“There is nothing subtle about how these extremist groups are using Facebook’s platform to advance their cause,” Stevens said. “Boogaloo proponents are not simply discussing ideas or political views; they are directly advocating for violent action and tactically planning how to defeat government entities.”
“Boogaloo” enthusiasts indeed have detailed plans for how to achieve their goals, both militarily and through propaganda, as the TTP report details. However, government and law enforcement are not the only targets that “Boogaloo” memes discuss. A subcurrent in a number of the violent fantasies that they express in their memes is the idea of committing home-invasion robberies targeting their relatively hapless and untrained neighbors as a means of thriving during the civil war—or a pandemic.
Another featured a photo of an angry Joaquin Phoenix in Joker with the script: “When you dispatch the normie with ease to raid their stash because they stocked up on TP and not ammunition”—with a subscript across the bottom reading: “You get what you fucking deserve.”One popular meme among Facebook “Boogaloo” followers was one that showed a SWAT-style armed raid team in military gear massing outside a door, with the script: “Me and my boys going for a grocery run at my asshole neighbor’s house.” Another features a grid of graphics demonstrating military hand signals during a raid, all of which are interpreted in the language of a home invasion: “Shoot that dog.” “Cover up the evidence.” “I found cocaine. It’s pretty good.” “Wrong house. Let’s boogie!”
These ideas are not particularly new among the more openly cynical participants in far-right conspiracism and survivalism. Indeed, they were openly elucidated back in 2014 by a “Patriot” movement survivalist named Tyler Smith, who was featured on an episode of National Geographic’s TV series Doomsday Preppers boasting about his plans to invade the homes of his neighbors—particularly those who might also be preppers, since they would make better targets.One of the more commonly shared of these memes actually makes fun of other “preppers,” particularly those who are suddenly new to the business amid the pandemic. It shows a “Virgin Prepper” who is “always scared, can’t sleep at night,” and “has no fun,” then contrasts him with an obviously fun-loving “Chad Raider” who “Takes your good shit and burns all the rest so no one else can have it,” and is seen holding up a bag marked “All Your Shit.” He’s also “not scared of death or coronavirus.”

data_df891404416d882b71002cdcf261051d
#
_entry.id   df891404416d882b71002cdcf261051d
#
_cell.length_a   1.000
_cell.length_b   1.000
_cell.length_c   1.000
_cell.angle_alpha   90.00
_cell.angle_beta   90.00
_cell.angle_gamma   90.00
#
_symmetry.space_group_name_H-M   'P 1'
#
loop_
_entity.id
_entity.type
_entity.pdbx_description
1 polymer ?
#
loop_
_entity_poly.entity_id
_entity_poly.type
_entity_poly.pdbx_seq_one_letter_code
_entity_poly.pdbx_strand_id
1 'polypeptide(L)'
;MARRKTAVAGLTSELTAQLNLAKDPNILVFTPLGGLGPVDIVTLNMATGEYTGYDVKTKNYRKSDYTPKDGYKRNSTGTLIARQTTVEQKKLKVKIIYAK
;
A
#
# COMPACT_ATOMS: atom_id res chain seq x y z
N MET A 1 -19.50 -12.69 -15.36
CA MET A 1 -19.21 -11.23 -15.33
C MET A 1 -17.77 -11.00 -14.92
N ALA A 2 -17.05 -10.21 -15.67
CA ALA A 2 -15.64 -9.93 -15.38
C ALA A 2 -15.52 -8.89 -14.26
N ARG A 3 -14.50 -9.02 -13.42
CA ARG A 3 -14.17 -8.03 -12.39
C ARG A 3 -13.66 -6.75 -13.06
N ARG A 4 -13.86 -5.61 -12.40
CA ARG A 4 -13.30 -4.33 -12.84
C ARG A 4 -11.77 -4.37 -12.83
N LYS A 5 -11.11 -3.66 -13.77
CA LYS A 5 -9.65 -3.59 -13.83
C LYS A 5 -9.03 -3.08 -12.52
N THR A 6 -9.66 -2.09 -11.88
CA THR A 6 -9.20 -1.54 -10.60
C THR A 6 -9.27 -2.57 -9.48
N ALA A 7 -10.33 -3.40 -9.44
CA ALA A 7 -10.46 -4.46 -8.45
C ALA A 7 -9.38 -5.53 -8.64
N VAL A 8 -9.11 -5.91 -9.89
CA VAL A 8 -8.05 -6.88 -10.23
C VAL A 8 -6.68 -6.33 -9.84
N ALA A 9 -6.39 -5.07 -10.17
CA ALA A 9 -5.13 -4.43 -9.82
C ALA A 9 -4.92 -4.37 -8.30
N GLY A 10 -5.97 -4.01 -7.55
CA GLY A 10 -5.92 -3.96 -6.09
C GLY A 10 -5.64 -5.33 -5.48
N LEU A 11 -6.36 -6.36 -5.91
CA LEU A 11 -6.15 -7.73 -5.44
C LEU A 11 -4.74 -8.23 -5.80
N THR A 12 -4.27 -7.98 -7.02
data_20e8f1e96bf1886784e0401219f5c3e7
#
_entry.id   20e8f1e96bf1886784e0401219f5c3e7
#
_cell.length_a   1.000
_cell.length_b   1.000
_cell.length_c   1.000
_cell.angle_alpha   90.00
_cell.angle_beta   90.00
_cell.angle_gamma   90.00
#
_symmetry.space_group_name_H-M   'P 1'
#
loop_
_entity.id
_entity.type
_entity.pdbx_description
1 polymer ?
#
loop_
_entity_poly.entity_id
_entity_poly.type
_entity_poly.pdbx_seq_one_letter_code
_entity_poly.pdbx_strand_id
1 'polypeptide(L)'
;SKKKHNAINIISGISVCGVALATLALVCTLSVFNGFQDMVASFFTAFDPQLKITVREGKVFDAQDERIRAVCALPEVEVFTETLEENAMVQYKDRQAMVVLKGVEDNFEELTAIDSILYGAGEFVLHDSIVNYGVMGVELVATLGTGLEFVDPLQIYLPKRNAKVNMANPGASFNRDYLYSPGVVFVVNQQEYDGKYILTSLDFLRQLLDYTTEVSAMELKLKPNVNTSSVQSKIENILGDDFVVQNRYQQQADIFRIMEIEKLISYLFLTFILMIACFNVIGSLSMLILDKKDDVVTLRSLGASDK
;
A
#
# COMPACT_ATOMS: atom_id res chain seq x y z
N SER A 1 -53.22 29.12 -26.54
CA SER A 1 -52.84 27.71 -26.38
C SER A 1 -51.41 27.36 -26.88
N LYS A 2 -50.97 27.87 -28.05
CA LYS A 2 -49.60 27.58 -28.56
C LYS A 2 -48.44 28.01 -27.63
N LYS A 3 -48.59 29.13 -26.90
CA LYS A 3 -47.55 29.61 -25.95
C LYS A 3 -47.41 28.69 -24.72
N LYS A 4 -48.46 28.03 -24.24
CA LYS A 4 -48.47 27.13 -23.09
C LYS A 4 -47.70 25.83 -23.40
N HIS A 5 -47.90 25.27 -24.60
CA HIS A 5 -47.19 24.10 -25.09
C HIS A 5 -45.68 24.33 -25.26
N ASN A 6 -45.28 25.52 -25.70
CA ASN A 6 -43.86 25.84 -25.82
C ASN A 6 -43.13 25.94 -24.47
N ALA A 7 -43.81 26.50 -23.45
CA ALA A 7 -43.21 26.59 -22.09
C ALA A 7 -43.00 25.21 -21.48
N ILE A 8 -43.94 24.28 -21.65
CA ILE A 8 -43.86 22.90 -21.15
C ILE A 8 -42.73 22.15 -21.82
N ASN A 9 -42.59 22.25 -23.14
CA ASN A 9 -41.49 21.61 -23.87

“We’re not in it to stockpile,” he proclaimed in a segment that was used to promote the show. “We’re in it to take what you have, and there’s nothing you can do to stop us. We are your worst nightmare, and we are coming.”
He told the show’s producers that he only had a few months’ supplies for his family because he intended to aggressively assault his neighbors and steal their food and weapons caches.
“All your shiny ARs, your high-powered .308 rifles, your 50,000 rounds of ammo, are all going to be ours,” he said on the show.
Smith was arrested by the sheriff of Pierce County, Washington, where he resided at the time, shortly after his appearance on national TV, because he wielded multiple guns on camera in the segment, and he was already a felon (on a sexual-behavior-with-a-minor charge) forbidden from owning weapons. He spent a couple more years in prison for that, but was back on the streets by late 2016.
He was most recently spotted marching in Portland with Patriot Prayer—the far-right street-brawling group led by Joey Gibson of Vancouver, Washington—at one of its 2017 demonstrations. Gibson, as it happens, has been active in the anti-coronavirus-lockdown protests, traveling to Seattle and Olympia for protests.
Those protests, of course, featured plenty of “Patriots” wearing Hawaiian shirts underneath their body armor—a signal for what the “boojahideen” like to call “the Big Luau.” The chief organizer of the “Boogaloo” motif in Olympia was Matt Marshall, the leader of the III Percent of Washington, a “Patriot” militia group based in Eatonville, Washington, and a close ally of both Gibson and state Rep. Matt Shea, the far-right legislator whose plan for a post-breakdown society called for the execution of all non-believers.
These violent fantasies keep mounting in number and vehemence. The question increasingly is what spark will inspire them to attempt to make them manifest.